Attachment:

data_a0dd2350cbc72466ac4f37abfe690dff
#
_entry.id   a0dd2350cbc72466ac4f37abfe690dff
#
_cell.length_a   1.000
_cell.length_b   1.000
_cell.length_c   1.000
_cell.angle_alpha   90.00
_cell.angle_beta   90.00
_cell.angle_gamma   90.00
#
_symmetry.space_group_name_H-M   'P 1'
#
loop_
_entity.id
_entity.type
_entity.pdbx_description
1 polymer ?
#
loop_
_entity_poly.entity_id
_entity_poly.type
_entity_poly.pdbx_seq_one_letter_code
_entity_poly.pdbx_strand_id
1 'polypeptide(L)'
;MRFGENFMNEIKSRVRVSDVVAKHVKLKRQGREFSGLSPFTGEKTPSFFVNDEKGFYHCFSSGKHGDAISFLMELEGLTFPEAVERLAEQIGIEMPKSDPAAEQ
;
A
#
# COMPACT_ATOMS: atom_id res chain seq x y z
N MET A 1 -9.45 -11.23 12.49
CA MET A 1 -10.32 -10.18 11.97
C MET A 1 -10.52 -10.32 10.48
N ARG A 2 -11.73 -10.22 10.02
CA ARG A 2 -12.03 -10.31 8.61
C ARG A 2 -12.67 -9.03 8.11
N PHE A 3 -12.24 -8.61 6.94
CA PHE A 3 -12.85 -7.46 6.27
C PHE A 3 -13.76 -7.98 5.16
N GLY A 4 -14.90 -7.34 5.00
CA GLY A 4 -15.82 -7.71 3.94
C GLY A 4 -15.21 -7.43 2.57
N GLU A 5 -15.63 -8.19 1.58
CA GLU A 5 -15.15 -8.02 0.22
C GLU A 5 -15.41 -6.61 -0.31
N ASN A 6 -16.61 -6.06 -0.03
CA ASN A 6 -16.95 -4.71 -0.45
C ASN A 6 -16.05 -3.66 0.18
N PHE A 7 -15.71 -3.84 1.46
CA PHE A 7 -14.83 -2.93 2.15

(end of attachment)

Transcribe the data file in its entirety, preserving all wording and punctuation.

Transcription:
data_a0dd2350cbc72466ac4f37abfe690dff
#
_entry.id   a0dd2350cbc72466ac4f37abfe690dff
#
_cell.length_a   1.000
_cell.length_b   1.000
_cell.length_c   1.000
_cell.angle_alpha   90.00
_cell.angle_beta   90.00
_cell.angle_gamma   90.00
#
_symmetry.space_group_name_H-M   'P 1'
#
loop_
_entity.id
_entity.type
_entity.pdbx_description
1 polymer ?
#
loop_
_entity_poly.entity_id
_entity_poly.type
_entity_poly.pdbx_seq_one_letter_code
_entity_poly.pdbx_strand_id
1 'polypeptide(L)'
;MRFGENFMNEIKSRVRVSDVVAKHVKLKRQGREFSGLSPFTGEKTPSFFVNDEKGFYHCFSSGKHGDAISFLMELEGLTFPEAVERLAEQIGIEMPKSDPAAEQ
;
A
#
# COMPACT_ATOMS: atom_id res chain seq x y z
N MET A 1 -9.45 -11.23 12.49
CA MET A 1 -10.32 -10.18 11.97
C MET A 1 -10.52 -10.32 10.48
N ARG A 2 -11.73 -10.22 10.02
CA ARG A 2 -12.03 -10.31 8.61
C ARG A 2 -12.67 -9.03 8.11
N PHE A 3 -12.24 -8.61 6.94
CA PHE A 3 -12.85 -7.46 6.27
C PHE A 3 -13.76 -7.98 5.16
N GLY A 4 -14.90 -7.34 5.00
CA GLY A 4 -15.82 -7.71 3.94
C GLY A 4 -15.21 -7.43 2.57
N GLU A 5 -15.63 -8.19 1.58
CA GLU A 5 -15.15 -8.02 0.22
C GLU A 5 -15.41 -6.61 -0.31
N ASN A 6 -16.61 -6.06 -0.03
CA ASN A 6 -16.95 -4.71 -0.45
C ASN A 6 -16.05 -3.66 0.18
N PHE A 7 -15.71 -3.84 1.46
CA PHE A 7 -14.83 -2.93 2.15